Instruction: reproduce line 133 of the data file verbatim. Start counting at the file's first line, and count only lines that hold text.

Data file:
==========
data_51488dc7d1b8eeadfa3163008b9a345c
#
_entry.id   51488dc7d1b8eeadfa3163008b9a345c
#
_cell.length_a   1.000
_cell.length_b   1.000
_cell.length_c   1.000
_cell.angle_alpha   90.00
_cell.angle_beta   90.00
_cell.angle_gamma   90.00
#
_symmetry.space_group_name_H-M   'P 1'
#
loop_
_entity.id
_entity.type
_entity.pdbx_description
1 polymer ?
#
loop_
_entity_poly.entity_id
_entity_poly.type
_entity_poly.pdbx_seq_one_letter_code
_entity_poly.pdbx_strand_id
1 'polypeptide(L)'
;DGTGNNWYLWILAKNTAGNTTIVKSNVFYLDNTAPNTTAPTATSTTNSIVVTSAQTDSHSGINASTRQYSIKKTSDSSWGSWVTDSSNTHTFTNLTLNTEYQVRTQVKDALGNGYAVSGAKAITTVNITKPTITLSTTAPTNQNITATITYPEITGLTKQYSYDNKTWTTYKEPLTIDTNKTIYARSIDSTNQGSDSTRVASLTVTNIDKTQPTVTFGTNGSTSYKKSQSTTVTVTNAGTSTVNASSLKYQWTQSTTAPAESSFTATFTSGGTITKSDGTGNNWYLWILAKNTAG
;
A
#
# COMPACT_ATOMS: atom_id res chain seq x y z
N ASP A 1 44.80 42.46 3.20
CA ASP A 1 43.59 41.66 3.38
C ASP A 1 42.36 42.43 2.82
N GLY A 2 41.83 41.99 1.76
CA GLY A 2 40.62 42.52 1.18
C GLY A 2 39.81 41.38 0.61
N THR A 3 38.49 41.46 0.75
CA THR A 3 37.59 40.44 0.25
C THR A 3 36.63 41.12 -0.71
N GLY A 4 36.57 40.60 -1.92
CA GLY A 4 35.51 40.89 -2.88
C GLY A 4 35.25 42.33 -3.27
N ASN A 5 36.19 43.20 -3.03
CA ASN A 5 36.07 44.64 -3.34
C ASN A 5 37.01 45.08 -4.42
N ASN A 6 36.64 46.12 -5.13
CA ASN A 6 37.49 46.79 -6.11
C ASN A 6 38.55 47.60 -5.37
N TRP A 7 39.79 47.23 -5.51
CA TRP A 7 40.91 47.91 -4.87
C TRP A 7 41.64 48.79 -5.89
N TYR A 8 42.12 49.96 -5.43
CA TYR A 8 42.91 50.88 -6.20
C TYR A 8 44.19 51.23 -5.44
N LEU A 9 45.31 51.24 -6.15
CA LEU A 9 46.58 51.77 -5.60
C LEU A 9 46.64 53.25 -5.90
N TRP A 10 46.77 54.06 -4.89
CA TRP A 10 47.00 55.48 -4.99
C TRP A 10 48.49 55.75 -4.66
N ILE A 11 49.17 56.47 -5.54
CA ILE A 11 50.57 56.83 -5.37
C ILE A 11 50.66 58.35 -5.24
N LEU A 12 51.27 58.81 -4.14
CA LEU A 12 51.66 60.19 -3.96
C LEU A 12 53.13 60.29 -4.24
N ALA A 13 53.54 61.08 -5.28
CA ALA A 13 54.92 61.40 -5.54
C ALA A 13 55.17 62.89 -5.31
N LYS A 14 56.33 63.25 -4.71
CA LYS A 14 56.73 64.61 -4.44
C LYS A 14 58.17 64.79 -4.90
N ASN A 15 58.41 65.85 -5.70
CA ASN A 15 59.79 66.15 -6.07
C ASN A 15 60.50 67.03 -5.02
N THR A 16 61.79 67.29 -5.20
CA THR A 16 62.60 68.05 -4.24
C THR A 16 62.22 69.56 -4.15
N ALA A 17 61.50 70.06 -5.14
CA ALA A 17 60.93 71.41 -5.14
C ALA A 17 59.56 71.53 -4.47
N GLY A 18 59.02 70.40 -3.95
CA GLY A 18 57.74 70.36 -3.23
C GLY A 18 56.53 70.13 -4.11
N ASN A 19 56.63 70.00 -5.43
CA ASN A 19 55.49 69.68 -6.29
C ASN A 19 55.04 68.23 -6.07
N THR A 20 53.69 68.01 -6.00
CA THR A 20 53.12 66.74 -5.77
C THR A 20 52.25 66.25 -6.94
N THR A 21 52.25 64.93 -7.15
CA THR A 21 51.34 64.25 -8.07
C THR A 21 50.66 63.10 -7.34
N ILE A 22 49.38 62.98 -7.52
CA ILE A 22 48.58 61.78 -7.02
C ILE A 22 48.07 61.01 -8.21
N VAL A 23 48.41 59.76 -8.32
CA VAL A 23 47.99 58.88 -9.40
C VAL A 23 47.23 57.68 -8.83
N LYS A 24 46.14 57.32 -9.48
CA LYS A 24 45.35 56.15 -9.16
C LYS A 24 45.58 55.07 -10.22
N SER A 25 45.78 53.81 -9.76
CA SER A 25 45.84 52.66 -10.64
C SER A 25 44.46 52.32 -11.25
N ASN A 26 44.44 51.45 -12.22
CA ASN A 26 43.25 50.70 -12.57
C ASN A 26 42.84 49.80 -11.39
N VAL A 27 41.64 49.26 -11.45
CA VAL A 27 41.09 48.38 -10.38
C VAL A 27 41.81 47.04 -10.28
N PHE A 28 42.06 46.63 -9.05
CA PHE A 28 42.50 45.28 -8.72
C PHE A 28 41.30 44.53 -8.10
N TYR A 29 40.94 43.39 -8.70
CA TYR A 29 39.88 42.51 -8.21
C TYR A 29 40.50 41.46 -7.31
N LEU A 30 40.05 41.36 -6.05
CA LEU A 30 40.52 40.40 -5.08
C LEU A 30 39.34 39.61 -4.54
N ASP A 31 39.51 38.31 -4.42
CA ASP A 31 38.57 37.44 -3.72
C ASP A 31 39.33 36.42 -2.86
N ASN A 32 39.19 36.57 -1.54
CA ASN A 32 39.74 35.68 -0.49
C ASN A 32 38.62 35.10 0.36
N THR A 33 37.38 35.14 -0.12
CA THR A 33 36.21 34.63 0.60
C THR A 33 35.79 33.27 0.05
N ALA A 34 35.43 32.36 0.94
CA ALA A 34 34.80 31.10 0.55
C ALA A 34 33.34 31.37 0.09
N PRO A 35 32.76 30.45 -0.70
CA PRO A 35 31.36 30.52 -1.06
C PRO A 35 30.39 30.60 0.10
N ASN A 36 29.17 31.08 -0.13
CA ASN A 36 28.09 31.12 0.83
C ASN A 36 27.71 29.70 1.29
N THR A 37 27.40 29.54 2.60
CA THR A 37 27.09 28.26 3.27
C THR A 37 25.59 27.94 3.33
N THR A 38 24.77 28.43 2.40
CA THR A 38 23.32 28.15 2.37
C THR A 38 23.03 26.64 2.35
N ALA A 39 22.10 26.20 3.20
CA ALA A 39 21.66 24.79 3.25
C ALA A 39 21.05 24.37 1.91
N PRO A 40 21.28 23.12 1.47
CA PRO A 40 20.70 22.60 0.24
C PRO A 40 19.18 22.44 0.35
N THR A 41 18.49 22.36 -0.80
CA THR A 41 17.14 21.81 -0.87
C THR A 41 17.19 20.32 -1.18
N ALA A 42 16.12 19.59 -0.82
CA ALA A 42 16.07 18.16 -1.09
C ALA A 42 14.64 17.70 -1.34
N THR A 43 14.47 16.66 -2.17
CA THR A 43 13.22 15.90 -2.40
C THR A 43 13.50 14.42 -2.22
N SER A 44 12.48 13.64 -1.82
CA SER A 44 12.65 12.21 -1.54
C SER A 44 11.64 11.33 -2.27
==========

N PRO A 35 32.76 30.45 -0.70